Cytospin slide preparations were analyzed for the presence of X and Y chromosome–specific sequences, using a technique developed in the Fred Hutchinson Cancer Research Center Molecular Cytogenetics Laboratory for quantitative analysis of chimerism in sex-mismatched stem cell transplant pairs (14). Cytospin samples of male cells were prepared by centrifugation of 30,000–60,000 freshly separated PBMCs onto glass slides, 300 μL per slide. Slides were stored in a desiccation chamber until use. The X chromosome–specific probe DXZ1 (15) was nick-translated with digoxigenin, and the Y chromosome–specific probe DYZ1 (16) was nick-translated with biotin. The XY probe mixture had a final concentration of 0.5 μg/mL of each probe in hybridization buffer of 50% formamide, 2× SSC (0.3 M sodium chloride and 0.03 M sodium citrate [pH 7.2]), and 10% dextran sulfate. It was denatured at 72°C for 5 minutes, cooled on ice, and applied to the slide. Slides were digested in pepsin (0.1 mg/mL in 0.01 M HCl) at 37°C for 3 minutes, fixed in 4% buffered formalin for 15 minutes, rinsed in PBS, dehydrated in ethanol (70%, 95%, and 100%), and air dried. Slides were denatured by treatment in 2× SSC (72°C) for 10 minutes, 70% formamide, 2× SSC (72°C) for 3 minutes, dehydrated in an ethanol series (–20°C), and air dried. Ten microliters of probe was applied to the slide and then mounted under a coverslip (22 × 22 mm) sealed with rubber cement. It was incubated overnight at 42°C in a humidified chamber. Slides were washed in 55% formamide, 2× SSC (45°C) for 15 minutes, and 2× SSC (room temperature) for 5 minutes. Probe signals were simultaneously detected with fluorescein-coupled anti-digoxigenin (1:500 dilution; Boehringer Mannheim Biochemicals, Indianapolis, Indiana, USA) and Texas red–coupled avidin (1:500 dilution; Vector Laboratories, Burlingame, California, USA) for 30 minutes at room temperature in the dark. After washing with 2× SSC and PBS, they were mounted with VECTASHIELD (Vector Laboratories). Slides were evaluated directly using a Nikon E600 epifluorescence microscope with a 100-W mercury lamp equipped with appropriate single, double, and triple band-pass filters. Only cells with 2 visible chromosome signals were enumerated, without using any electronic enhancement.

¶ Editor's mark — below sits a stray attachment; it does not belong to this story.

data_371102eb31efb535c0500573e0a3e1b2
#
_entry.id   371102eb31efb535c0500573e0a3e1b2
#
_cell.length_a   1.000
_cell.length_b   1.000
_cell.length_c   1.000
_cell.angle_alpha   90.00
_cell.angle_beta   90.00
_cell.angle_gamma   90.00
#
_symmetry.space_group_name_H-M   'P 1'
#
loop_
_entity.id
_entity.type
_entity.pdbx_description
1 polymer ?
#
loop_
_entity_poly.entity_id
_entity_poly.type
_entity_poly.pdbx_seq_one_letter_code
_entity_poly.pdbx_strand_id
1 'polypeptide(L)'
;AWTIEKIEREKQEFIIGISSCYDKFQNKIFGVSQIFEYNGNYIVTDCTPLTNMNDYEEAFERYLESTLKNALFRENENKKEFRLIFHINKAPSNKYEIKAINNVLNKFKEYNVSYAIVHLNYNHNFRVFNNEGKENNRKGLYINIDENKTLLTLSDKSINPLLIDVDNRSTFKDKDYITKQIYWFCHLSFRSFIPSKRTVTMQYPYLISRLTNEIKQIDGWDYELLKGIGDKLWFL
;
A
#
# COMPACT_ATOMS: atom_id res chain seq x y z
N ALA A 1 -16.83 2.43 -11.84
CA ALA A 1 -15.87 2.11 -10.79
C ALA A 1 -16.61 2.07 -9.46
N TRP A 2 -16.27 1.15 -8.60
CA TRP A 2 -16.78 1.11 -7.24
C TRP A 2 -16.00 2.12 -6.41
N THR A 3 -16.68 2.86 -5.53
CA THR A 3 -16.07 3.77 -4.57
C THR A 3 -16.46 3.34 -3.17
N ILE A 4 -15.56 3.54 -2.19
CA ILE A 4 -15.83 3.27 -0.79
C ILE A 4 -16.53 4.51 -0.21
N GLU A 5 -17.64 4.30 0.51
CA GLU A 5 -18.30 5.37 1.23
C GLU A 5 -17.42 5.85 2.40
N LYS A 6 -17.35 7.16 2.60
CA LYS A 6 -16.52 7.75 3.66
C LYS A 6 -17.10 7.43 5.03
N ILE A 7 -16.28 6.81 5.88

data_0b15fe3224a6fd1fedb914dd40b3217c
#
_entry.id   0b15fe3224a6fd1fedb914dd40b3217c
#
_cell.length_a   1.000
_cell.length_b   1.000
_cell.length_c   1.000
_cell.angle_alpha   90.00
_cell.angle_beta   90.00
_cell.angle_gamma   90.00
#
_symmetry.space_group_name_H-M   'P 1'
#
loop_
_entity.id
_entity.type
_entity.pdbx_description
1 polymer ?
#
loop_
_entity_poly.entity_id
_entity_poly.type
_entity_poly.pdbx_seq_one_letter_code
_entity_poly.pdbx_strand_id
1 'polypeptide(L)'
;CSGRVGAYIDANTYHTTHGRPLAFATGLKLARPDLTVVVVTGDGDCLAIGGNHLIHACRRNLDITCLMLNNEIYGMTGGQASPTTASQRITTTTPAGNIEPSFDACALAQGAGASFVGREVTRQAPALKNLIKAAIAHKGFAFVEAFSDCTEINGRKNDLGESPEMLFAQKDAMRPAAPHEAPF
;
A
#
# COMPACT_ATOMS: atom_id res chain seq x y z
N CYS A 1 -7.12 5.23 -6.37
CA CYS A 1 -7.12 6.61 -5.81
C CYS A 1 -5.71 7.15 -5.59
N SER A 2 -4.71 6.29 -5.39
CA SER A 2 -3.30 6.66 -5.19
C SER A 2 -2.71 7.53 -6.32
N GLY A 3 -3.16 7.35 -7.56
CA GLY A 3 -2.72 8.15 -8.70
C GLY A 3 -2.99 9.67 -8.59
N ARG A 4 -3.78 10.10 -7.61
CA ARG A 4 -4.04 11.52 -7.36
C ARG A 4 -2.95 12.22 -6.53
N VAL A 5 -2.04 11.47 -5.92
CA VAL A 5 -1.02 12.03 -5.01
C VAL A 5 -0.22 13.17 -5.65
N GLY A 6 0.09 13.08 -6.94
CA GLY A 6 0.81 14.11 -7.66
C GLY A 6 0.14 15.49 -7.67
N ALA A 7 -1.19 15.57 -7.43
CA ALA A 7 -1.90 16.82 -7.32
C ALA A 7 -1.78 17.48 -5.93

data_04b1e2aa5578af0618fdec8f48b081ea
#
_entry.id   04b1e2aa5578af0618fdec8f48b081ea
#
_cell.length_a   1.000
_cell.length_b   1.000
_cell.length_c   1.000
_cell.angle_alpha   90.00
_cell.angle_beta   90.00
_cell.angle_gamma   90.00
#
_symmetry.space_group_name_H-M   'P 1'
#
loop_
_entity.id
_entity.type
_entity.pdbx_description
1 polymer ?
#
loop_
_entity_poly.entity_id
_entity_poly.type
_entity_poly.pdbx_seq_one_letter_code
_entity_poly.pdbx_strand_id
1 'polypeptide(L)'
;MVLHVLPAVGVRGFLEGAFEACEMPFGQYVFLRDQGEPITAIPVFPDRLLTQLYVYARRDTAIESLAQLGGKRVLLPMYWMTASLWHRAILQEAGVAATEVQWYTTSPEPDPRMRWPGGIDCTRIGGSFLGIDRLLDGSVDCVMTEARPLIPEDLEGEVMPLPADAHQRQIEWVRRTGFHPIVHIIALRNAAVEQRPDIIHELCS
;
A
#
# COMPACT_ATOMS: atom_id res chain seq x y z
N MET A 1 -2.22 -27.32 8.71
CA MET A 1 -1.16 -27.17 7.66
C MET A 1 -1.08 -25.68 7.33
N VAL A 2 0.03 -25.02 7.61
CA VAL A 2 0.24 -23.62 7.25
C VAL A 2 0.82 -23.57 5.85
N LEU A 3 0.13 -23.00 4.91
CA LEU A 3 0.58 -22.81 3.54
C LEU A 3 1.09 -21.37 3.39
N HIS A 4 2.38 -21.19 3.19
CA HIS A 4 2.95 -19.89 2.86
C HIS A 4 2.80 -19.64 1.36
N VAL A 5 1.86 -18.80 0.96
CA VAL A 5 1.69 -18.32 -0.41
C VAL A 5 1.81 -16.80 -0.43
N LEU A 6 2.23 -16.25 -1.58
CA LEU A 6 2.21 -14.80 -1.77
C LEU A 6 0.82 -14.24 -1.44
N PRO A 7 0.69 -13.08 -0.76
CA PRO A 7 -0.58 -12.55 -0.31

The initial HLA-specific PCR assay was developed to investigate maternal microchimerism in a 49-year-old woman with scleroderma, and targeted the HLA class I antigen HLA-B44. The patient’s class II haplotypes were DRB1*1104-DRB3*02-DQA1*0501-DQB1*0301 and DRB1*1501-DRB5*0101-DQA1*0102-DQB1*0602, and the mother was homozygous for the former haplotype; thus, no class II allele could be targeted to test for maternal DNA. However, at the HLA-B locus the mother had B44 and B8, whereas the patient had B35 and B8. The mother’s and patient’s HLA-B alleles were determined by sequencing to be B*4403,*0801, and B*3508,*0801, respectively. HLA-B44–specific primers were developed, and the difference in B alleles were exploited to test for maternal-specific DNA in the patient. As seen in Figure Figure1,1, the 190-bp HLA-B44–specific PCR product was readily detected in DNA extracted from PBMCs of the patient. Blood samples from 3 different draw dates spanning 2.5 years (2 of which are shown in Figure Figure1)1) were positive for the noninherited maternal DNA. The HLA-specific PCR product was eluted, purified, and subjected to sequencing. The sequence obtained (Table (Table1)1) was identical to that from the mother (both from DNA extracted from PBMCs and from sequencing the product from the mother after the HLA-B44–specific assay). The sequence corresponds to amino acids 110–172 encoded by the third exon of HLA-B*4403. No HLA-B44–specific DNA was detected in another scleroderma patient for whom the mother had a nonshared HLA-B44 antigen. Two children represent alternative sources of microchimerism in this patient.